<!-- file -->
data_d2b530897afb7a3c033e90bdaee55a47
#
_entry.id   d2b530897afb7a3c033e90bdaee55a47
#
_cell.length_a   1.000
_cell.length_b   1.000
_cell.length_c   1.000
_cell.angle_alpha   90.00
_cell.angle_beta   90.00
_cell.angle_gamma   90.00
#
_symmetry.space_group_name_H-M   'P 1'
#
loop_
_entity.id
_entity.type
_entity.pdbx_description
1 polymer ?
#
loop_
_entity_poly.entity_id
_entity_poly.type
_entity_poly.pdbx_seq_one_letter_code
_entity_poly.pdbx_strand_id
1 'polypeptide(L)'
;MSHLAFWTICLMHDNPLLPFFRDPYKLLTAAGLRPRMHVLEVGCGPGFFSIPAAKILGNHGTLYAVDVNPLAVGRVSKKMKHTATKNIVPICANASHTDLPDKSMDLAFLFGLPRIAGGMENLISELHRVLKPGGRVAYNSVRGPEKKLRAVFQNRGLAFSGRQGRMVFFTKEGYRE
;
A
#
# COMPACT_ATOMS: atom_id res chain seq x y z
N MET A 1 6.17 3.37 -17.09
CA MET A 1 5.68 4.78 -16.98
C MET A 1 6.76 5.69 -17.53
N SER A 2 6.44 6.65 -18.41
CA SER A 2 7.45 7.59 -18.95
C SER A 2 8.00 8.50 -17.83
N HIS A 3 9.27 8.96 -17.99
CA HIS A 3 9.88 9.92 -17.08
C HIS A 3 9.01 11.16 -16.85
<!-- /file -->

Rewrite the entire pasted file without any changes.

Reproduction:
data_d2b530897afb7a3c033e90bdaee55a47
#
_entry.id   d2b530897afb7a3c033e90bdaee55a47
#
_cell.length_a   1.000
_cell.length_b   1.000
_cell.length_c   1.000
_cell.angle_alpha   90.00
_cell.angle_beta   90.00
_cell.angle_gamma   90.00
#
_symmetry.space_group_name_H-M   'P 1'
#
loop_
_entity.id
_entity.type
_entity.pdbx_description
1 polymer ?
#
loop_
_entity_poly.entity_id
_entity_poly.type
_entity_poly.pdbx_seq_one_letter_code
_entity_poly.pdbx_strand_id
1 'polypeptide(L)'
;MSHLAFWTICLMHDNPLLPFFRDPYKLLTAAGLRPRMHVLEVGCGPGFFSIPAAKILGNHGTLYAVDVNPLAVGRVSKKMKHTATKNIVPICANASHTDLPDKSMDLAFLFGLPRIAGGMENLISELHRVLKPGGRVAYNSVRGPEKKLRAVFQNRGLAFSGRQGRMVFFTKEGYRE
;
A
#
# COMPACT_ATOMS: atom_id res chain seq x y z
N MET A 1 6.17 3.37 -17.09
CA MET A 1 5.68 4.78 -16.98
C MET A 1 6.76 5.69 -17.53
N SER A 2 6.44 6.65 -18.41
CA SER A 2 7.45 7.59 -18.95
C SER A 2 8.00 8.50 -17.83
N HIS A 3 9.27 8.96 -17.99
CA HIS A 3 9.88 9.92 -17.08
C HIS A 3 9.01 11.16 -16.85